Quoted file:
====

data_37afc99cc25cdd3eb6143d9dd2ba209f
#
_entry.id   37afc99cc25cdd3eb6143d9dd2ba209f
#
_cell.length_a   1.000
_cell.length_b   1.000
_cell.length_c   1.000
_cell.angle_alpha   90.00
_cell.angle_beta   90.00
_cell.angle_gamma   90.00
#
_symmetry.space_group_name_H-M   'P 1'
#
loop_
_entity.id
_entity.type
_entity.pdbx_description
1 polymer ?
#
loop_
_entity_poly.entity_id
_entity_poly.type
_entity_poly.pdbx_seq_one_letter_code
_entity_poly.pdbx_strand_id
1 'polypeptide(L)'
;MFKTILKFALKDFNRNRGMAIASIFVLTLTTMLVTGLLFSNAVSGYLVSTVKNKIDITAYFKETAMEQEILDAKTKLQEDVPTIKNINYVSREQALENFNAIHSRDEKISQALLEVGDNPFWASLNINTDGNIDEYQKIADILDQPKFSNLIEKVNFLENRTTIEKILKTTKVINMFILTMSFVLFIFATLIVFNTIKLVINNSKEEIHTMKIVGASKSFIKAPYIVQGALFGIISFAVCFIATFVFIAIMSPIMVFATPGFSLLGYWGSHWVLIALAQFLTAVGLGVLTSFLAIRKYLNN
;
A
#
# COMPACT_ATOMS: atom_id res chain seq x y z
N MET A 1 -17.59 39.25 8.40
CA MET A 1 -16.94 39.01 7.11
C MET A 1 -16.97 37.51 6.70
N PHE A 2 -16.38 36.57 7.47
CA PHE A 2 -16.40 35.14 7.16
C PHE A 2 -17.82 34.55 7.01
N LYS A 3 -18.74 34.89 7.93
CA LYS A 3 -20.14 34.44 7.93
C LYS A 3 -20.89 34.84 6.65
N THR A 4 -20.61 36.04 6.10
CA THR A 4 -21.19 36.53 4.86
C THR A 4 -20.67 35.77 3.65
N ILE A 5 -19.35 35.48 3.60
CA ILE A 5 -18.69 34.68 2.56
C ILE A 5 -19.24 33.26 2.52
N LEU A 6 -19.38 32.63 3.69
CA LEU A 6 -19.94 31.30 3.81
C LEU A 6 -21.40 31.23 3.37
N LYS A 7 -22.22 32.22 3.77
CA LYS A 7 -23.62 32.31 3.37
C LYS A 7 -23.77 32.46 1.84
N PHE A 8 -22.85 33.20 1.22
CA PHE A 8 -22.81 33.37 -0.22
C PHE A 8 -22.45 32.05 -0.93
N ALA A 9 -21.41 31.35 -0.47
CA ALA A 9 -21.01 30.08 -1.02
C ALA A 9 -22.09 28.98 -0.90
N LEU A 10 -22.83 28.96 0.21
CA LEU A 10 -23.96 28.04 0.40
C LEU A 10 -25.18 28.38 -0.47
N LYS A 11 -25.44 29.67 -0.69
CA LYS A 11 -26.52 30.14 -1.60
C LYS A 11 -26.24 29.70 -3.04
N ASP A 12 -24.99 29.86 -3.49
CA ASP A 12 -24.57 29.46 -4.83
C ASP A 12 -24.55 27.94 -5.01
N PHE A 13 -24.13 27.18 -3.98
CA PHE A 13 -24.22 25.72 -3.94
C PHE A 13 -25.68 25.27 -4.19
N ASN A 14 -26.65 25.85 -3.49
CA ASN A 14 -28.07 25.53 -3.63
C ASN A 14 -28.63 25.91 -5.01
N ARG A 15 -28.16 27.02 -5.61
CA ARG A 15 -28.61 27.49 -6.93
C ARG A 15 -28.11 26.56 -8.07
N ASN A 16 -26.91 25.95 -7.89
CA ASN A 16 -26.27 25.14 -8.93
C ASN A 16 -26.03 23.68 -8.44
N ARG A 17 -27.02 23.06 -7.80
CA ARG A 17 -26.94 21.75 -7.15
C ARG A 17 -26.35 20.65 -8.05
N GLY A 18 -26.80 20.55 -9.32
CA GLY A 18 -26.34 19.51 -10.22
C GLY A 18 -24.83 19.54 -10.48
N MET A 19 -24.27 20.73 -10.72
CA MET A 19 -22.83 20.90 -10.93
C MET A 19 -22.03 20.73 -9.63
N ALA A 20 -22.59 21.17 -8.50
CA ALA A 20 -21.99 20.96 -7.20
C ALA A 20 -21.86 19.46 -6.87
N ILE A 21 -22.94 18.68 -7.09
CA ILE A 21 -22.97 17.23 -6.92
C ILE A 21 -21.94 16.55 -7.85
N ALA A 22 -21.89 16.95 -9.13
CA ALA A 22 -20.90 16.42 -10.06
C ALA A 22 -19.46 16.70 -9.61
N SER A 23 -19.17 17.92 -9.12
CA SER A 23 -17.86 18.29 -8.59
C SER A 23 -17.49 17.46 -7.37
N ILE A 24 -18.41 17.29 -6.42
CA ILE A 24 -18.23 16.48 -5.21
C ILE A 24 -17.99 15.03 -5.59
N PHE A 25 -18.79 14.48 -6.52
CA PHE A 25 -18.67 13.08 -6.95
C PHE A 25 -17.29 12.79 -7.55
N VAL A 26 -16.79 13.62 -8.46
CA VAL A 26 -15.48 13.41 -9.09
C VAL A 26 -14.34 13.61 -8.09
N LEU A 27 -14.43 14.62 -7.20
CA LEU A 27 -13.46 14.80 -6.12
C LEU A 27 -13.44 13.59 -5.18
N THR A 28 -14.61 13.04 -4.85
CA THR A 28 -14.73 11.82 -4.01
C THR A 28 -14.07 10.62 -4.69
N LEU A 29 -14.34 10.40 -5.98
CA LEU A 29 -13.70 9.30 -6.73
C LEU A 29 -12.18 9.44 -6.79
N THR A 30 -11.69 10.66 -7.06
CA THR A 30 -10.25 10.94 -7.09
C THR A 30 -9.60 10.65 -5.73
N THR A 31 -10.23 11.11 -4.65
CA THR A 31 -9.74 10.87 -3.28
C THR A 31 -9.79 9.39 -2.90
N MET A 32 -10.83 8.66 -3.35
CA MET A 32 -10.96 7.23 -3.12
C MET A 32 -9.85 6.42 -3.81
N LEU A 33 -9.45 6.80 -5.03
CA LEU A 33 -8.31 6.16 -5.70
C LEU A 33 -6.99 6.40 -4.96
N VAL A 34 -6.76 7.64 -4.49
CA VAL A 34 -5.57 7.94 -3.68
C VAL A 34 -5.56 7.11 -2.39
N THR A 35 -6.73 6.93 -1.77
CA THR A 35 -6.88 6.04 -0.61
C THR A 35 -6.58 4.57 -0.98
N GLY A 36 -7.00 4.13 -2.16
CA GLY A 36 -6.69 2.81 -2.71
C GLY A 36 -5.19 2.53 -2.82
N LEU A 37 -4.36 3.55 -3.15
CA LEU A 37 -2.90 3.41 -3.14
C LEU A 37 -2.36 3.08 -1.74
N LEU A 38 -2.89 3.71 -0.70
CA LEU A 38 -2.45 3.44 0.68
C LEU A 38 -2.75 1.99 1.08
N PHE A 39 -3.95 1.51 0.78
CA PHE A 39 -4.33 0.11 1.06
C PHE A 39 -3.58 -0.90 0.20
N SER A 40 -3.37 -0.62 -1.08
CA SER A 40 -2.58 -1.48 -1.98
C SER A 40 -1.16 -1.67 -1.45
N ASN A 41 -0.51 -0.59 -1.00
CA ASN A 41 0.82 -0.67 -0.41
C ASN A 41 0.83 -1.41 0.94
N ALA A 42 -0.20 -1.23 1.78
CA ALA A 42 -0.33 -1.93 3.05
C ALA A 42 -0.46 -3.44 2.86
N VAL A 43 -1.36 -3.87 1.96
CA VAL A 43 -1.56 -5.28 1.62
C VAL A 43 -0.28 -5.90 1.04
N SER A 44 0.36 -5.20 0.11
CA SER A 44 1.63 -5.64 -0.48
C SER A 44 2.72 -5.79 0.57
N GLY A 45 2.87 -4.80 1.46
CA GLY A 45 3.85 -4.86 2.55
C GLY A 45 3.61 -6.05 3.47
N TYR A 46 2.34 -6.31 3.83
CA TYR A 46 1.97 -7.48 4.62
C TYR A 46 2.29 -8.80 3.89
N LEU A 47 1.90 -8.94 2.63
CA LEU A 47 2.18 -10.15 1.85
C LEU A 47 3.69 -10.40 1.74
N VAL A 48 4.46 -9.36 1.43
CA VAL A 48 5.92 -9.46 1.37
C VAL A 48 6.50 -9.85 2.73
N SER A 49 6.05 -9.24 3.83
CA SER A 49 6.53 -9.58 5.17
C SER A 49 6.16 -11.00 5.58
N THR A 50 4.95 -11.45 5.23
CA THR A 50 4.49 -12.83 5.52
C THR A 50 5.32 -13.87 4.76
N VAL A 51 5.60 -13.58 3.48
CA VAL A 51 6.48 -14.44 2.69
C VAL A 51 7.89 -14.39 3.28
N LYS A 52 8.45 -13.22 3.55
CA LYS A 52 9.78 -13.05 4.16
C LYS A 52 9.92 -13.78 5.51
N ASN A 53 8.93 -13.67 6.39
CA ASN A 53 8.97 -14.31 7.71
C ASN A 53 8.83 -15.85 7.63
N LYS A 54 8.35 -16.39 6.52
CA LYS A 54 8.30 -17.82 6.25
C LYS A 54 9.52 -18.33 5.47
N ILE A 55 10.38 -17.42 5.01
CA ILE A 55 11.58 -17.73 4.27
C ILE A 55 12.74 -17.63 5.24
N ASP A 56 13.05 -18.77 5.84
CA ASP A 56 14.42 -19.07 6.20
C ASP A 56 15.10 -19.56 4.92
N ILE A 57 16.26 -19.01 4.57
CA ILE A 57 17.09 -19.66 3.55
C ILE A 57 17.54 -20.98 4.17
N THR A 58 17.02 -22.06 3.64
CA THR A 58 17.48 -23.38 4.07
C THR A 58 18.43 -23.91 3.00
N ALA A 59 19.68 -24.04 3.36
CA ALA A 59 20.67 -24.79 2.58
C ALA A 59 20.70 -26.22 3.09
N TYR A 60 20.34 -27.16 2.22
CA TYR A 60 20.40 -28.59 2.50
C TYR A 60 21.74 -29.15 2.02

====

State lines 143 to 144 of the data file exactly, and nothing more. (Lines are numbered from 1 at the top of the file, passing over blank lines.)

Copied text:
CA LEU A 38 -2.45 3.44 0.68
C LEU A 38 -2.75 1.99 1.08